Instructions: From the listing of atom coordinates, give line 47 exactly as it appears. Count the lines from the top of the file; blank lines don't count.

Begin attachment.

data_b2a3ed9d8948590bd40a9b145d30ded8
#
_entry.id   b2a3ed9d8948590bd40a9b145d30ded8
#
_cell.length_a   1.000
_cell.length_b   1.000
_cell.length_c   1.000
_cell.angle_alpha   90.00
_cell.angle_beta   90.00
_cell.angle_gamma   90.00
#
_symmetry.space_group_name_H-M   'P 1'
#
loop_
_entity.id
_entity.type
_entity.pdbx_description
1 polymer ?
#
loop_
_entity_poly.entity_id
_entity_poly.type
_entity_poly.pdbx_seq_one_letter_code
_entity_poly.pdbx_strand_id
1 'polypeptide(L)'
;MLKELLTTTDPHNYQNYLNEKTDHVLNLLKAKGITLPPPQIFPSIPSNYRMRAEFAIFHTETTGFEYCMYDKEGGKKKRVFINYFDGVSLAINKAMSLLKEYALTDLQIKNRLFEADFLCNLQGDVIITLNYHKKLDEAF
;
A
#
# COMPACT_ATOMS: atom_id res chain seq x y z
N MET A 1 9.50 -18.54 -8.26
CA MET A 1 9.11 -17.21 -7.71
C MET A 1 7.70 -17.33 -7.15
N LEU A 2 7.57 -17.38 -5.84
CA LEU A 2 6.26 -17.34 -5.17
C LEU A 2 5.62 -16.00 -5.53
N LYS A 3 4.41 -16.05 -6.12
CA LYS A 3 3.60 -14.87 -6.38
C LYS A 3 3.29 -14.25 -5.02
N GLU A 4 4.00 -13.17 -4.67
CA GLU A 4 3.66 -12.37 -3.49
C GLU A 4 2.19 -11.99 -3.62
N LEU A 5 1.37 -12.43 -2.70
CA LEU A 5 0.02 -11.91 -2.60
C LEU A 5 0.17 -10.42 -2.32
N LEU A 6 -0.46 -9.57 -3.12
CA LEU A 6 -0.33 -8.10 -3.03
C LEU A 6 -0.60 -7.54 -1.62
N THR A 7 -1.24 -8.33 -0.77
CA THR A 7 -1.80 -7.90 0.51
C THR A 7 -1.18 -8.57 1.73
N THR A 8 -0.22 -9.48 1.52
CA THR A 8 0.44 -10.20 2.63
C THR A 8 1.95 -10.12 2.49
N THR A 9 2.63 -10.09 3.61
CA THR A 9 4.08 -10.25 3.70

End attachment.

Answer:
CA LEU A 6 -0.33 -8.10 -3.03